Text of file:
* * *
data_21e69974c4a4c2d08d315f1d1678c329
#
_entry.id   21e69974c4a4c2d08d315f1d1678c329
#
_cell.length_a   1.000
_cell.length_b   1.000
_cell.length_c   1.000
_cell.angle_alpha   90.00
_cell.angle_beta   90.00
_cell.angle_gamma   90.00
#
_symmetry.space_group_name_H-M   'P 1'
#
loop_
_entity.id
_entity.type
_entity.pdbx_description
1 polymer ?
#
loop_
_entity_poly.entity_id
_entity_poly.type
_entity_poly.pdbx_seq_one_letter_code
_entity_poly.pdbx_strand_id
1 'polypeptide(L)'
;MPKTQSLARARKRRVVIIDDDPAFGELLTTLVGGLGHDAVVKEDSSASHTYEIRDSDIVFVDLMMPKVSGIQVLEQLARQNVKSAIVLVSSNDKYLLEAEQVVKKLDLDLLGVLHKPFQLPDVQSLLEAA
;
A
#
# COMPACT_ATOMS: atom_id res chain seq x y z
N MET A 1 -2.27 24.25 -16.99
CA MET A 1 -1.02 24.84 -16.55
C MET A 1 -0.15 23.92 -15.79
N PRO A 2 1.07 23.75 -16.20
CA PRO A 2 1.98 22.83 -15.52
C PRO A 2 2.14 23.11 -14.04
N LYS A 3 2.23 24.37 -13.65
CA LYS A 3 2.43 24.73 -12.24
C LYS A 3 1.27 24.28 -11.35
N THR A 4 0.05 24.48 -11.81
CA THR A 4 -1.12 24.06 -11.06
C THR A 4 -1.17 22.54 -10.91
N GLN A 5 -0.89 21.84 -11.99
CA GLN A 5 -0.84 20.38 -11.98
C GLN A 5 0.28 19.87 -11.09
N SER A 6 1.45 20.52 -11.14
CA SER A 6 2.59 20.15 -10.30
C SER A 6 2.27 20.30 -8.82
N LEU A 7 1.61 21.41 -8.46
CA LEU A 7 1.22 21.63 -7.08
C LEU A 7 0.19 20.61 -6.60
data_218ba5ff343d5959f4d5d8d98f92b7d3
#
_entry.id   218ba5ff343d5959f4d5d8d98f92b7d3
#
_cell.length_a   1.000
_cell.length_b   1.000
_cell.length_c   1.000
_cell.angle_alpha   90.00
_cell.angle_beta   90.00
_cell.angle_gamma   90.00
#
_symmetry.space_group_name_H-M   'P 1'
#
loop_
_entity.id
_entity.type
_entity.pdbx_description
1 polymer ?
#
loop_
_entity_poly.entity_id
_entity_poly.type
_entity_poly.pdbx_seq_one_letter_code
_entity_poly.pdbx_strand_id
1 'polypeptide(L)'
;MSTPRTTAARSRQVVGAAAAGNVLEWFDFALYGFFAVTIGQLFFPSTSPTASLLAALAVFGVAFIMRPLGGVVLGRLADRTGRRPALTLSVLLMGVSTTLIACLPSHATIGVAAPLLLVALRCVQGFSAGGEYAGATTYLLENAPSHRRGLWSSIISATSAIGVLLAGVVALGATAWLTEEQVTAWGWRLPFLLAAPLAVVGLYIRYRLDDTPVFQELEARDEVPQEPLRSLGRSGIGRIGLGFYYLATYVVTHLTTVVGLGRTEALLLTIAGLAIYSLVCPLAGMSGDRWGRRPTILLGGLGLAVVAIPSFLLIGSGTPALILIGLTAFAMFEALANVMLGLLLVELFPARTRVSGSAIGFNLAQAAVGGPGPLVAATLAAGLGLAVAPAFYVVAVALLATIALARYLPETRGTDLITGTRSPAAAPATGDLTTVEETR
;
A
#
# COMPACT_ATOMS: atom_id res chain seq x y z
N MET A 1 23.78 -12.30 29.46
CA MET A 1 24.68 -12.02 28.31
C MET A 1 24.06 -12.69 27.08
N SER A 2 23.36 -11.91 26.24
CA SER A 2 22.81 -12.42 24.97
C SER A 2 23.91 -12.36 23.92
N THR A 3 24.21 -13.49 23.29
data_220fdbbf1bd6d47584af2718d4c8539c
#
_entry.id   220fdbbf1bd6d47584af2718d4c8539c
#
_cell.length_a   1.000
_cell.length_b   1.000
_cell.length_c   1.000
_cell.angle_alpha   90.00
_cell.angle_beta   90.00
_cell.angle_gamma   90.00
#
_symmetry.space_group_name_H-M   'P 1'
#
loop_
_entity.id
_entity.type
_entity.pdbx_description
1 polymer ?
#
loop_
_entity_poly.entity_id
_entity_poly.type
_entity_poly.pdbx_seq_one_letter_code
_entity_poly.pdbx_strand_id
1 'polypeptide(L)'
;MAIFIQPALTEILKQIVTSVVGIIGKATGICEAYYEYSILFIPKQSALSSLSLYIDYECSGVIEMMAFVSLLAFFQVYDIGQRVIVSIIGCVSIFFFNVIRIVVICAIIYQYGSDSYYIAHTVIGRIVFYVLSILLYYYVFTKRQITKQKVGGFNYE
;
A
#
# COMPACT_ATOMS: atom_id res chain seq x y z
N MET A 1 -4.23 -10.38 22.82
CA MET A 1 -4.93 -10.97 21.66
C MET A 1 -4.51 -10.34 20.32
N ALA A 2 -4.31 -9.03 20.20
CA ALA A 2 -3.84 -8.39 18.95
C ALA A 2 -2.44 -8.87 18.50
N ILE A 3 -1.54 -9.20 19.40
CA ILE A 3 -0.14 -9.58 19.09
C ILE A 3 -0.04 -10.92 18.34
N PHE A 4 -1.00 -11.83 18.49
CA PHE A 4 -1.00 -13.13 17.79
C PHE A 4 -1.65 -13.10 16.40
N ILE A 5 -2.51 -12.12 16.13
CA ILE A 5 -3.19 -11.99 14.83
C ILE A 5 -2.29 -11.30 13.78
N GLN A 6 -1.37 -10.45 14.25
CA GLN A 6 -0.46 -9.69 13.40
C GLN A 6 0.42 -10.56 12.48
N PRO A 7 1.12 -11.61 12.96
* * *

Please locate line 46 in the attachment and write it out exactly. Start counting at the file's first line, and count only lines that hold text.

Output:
N SER A 6 1.45 20.52 -11.14